The US Supreme Court declined Monday to hear a challenge to President Donald Trump’s 25% tariffs on foreign steel.
The case was brought by the American Institute for International Steel, which argued that the legal tool used by the President to impose the tariffs, known as Section 232, is unconstitutional.
It’s the second time the court refused to hear the case.
Congress has jurisdiction over trade, but it has delegated some of its power to the executive branch. Section 232 allows the President to impose tariffs in order to protect national security.
The trade group argued that Section 232 itself is unconstitutional because it puts no limits on the President’s discretion to put tariffs on imports.
Trump imposed the tariffs on foreign steel in March of 2018. They were meant to protect domestic steal producers by making their competitors’ products more expensive. But the duties ended up hurting US companies that import steel, like nail and farm equipment manufacturers, costing them money.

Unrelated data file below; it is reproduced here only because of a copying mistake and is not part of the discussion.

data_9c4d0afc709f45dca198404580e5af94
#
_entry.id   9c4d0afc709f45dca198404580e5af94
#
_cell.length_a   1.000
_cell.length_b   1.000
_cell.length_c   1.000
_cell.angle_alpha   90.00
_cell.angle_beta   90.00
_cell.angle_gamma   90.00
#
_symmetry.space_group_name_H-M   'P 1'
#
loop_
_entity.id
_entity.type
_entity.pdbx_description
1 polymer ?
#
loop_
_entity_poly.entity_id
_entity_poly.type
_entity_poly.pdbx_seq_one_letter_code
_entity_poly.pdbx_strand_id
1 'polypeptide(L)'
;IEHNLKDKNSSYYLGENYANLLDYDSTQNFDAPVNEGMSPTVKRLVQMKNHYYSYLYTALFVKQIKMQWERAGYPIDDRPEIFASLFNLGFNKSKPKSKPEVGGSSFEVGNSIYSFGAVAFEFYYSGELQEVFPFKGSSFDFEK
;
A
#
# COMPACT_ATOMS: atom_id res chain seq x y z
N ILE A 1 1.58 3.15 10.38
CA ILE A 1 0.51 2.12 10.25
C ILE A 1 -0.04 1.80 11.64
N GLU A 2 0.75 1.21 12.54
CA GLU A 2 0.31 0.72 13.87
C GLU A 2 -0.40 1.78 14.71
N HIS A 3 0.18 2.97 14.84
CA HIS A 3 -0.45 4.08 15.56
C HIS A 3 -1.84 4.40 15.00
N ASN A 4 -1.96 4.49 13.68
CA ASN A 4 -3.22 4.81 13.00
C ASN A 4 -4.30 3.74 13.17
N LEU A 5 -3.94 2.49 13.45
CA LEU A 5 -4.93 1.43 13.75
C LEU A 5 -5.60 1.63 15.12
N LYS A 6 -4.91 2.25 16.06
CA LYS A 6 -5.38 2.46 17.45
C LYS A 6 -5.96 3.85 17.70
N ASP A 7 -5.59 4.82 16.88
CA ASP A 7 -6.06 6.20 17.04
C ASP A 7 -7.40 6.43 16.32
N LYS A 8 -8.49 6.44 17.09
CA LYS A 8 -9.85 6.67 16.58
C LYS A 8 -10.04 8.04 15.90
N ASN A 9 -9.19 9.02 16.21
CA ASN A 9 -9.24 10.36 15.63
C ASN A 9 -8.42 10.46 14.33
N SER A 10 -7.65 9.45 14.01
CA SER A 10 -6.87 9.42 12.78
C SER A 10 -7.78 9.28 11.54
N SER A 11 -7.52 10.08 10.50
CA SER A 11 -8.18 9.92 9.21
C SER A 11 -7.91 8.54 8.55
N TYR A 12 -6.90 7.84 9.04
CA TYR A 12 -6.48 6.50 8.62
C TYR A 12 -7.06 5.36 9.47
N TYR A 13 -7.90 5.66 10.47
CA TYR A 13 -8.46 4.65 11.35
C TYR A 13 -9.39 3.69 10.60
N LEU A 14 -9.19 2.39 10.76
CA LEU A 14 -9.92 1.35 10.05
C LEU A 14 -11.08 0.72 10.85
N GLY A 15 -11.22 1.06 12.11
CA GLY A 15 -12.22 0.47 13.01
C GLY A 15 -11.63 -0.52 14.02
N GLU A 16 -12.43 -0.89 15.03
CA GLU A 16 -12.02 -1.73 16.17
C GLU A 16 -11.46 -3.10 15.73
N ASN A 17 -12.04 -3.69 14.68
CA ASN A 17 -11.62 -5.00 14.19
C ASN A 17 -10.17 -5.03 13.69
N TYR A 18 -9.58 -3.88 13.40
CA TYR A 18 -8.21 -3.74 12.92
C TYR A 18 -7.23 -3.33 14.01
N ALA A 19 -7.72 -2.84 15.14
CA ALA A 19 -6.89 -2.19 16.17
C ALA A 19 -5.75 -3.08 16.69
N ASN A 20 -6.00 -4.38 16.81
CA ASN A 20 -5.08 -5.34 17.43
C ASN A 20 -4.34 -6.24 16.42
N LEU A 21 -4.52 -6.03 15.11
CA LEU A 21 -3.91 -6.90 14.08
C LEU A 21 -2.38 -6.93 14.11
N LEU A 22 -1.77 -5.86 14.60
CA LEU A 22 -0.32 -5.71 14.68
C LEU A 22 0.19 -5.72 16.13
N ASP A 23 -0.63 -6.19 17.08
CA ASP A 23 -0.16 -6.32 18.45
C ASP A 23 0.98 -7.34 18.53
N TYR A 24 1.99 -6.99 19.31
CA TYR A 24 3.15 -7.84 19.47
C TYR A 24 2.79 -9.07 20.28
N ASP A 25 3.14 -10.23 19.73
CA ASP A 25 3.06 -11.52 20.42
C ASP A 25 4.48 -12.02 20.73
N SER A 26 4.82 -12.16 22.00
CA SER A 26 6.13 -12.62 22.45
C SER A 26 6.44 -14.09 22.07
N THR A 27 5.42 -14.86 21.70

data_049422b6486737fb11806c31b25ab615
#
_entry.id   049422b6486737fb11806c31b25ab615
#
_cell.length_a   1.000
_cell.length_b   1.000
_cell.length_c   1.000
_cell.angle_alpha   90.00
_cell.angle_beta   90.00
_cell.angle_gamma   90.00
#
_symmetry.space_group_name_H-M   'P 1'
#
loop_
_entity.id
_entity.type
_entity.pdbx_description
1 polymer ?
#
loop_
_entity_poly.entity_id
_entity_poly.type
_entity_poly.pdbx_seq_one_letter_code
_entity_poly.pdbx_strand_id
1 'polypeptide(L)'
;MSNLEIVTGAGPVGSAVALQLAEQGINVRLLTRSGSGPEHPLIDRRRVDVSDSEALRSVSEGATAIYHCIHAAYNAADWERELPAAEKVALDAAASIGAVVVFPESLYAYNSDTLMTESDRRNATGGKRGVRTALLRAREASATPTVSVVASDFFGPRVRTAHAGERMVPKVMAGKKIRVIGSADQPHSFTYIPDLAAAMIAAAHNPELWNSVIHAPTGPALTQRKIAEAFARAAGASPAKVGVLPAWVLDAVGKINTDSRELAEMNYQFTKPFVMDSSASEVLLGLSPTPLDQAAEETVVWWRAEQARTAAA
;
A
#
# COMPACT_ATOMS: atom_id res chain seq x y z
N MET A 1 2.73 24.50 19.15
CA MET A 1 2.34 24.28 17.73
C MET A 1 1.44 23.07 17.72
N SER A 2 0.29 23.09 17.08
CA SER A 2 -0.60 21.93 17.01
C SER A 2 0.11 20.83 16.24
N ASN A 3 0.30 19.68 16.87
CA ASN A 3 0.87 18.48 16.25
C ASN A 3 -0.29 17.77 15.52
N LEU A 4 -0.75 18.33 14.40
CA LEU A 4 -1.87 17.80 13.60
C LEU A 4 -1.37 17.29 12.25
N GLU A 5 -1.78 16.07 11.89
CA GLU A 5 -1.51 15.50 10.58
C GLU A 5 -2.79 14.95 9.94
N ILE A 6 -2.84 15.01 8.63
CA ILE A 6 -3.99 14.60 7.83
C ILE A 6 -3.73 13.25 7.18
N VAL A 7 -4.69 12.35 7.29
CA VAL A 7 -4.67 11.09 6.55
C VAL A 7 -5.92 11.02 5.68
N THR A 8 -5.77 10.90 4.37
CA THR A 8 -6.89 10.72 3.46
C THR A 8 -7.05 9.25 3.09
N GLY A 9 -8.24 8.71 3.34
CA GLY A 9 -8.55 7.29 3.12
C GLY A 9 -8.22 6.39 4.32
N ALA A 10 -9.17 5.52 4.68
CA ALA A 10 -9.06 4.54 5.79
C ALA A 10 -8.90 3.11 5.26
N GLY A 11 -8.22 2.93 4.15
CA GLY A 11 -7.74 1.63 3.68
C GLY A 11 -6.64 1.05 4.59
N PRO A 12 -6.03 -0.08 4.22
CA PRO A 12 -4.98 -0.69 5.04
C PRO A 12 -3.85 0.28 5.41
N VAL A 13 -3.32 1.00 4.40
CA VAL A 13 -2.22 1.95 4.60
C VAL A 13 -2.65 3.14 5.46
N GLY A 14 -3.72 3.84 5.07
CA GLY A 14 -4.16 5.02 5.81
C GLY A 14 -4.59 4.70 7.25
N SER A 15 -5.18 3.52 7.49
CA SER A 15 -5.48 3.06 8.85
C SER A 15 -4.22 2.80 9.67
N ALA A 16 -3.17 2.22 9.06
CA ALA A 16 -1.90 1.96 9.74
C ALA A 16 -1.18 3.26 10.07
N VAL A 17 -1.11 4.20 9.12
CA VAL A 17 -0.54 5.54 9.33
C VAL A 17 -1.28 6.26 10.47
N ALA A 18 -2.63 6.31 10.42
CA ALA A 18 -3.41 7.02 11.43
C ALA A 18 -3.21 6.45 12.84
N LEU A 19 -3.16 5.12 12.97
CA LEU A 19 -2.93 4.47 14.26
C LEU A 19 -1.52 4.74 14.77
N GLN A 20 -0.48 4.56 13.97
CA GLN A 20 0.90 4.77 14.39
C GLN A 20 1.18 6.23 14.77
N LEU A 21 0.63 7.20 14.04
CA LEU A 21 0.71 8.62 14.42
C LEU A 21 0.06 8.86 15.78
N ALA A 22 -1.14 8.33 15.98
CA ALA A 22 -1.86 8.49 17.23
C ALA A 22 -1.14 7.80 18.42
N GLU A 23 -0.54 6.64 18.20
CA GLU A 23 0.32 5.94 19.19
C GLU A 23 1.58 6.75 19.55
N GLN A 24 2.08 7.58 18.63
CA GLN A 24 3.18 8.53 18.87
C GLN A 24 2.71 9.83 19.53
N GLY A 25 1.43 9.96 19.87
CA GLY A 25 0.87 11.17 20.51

Trump has also threatened to use Section 232 to impose tariffs on foreign-made automobiles. He used a different power, known as Section 301, to impose tariffs on billions of dollars of Chinese-made goods. That legal power allows the executive branch to impose tariffs if it finds there are unfair trade barriers to US exports.